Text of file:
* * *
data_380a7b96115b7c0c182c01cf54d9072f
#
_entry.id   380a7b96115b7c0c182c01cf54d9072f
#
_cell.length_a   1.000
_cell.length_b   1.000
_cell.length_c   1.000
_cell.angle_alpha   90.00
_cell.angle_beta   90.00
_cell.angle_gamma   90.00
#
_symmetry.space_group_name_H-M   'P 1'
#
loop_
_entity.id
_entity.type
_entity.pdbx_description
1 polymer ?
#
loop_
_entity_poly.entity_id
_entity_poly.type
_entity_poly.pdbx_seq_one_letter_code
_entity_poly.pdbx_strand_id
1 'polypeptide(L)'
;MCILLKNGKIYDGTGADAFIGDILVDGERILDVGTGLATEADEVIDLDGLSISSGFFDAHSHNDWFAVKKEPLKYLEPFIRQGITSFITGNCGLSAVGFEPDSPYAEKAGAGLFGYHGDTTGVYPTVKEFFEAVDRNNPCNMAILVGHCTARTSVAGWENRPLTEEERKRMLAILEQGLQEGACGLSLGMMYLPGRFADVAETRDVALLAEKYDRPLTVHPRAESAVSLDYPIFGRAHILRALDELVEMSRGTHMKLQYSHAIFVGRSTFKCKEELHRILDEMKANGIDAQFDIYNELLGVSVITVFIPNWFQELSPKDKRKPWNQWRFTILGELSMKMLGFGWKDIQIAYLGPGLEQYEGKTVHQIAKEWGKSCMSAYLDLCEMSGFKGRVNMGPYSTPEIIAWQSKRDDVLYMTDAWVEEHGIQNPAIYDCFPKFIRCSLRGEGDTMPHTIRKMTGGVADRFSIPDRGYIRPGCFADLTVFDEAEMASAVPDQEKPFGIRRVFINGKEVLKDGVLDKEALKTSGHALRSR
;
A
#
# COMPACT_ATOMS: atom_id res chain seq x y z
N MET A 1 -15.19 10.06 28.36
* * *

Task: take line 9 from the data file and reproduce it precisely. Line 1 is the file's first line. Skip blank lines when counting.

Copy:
_cell.angle_beta   90.00